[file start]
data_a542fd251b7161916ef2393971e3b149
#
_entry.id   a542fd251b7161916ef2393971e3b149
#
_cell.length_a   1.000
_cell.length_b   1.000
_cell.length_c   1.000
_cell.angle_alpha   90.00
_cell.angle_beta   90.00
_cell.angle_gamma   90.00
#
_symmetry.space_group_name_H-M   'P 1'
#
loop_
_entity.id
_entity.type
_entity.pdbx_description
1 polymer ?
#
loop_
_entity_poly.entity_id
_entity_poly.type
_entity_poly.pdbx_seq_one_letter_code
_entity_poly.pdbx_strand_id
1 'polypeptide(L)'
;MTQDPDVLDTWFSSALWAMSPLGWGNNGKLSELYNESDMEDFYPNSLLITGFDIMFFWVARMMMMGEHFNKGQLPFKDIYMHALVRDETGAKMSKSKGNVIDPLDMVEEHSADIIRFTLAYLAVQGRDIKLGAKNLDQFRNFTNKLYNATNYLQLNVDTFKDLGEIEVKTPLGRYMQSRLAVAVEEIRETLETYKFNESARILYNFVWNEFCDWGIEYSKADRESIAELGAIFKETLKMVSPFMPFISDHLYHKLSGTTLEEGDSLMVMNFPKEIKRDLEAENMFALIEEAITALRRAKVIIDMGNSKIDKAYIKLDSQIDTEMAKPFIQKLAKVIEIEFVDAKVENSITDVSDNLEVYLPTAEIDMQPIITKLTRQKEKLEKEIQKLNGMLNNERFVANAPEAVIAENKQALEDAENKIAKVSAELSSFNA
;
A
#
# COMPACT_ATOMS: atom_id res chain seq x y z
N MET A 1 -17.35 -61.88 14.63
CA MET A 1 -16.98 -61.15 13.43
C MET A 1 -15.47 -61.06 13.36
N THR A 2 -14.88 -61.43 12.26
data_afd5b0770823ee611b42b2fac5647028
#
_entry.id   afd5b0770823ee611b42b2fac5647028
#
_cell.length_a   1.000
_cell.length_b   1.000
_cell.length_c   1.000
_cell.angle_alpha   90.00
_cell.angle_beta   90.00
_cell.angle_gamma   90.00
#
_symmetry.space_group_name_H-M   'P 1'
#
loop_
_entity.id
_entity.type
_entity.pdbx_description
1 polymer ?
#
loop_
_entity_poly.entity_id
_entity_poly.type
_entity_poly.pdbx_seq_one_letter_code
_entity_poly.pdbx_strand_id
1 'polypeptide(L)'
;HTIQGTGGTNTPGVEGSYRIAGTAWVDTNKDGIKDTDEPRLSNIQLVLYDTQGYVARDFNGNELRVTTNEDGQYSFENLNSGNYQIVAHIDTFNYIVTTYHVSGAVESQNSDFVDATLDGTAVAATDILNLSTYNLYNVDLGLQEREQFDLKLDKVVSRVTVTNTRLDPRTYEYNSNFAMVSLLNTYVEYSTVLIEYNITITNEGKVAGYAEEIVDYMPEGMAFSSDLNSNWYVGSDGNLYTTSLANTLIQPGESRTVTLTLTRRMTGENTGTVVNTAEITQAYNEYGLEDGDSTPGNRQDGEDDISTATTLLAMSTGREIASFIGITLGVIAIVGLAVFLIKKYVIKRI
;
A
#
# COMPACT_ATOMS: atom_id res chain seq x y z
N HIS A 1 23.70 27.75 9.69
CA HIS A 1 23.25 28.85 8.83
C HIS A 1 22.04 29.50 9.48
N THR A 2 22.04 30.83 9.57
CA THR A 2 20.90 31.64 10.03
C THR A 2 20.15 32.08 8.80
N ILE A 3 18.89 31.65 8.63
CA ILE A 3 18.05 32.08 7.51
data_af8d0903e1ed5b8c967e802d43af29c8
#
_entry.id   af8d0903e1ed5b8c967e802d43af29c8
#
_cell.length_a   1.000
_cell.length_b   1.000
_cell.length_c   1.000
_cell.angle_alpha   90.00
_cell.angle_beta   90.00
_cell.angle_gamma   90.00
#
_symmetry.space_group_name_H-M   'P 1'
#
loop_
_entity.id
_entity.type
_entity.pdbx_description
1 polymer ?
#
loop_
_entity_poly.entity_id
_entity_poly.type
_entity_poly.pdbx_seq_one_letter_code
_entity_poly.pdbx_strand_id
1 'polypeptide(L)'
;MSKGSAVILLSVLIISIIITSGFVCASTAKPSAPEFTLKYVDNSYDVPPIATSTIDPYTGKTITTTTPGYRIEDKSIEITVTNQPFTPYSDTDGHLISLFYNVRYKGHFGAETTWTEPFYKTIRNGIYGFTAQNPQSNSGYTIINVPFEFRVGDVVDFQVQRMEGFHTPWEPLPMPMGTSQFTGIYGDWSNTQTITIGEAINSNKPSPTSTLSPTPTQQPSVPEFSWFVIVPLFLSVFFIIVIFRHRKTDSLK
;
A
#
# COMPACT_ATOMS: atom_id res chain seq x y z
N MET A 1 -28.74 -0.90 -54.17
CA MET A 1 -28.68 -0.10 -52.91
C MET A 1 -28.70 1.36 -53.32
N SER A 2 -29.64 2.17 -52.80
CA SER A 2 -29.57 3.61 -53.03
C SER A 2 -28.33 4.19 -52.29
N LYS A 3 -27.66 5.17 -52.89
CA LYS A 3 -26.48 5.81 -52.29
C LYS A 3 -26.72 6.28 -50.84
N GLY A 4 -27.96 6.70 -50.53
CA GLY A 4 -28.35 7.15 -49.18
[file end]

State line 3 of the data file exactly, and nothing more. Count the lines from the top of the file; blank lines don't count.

_entry.id   a542fd251b7161916ef2393971e3b149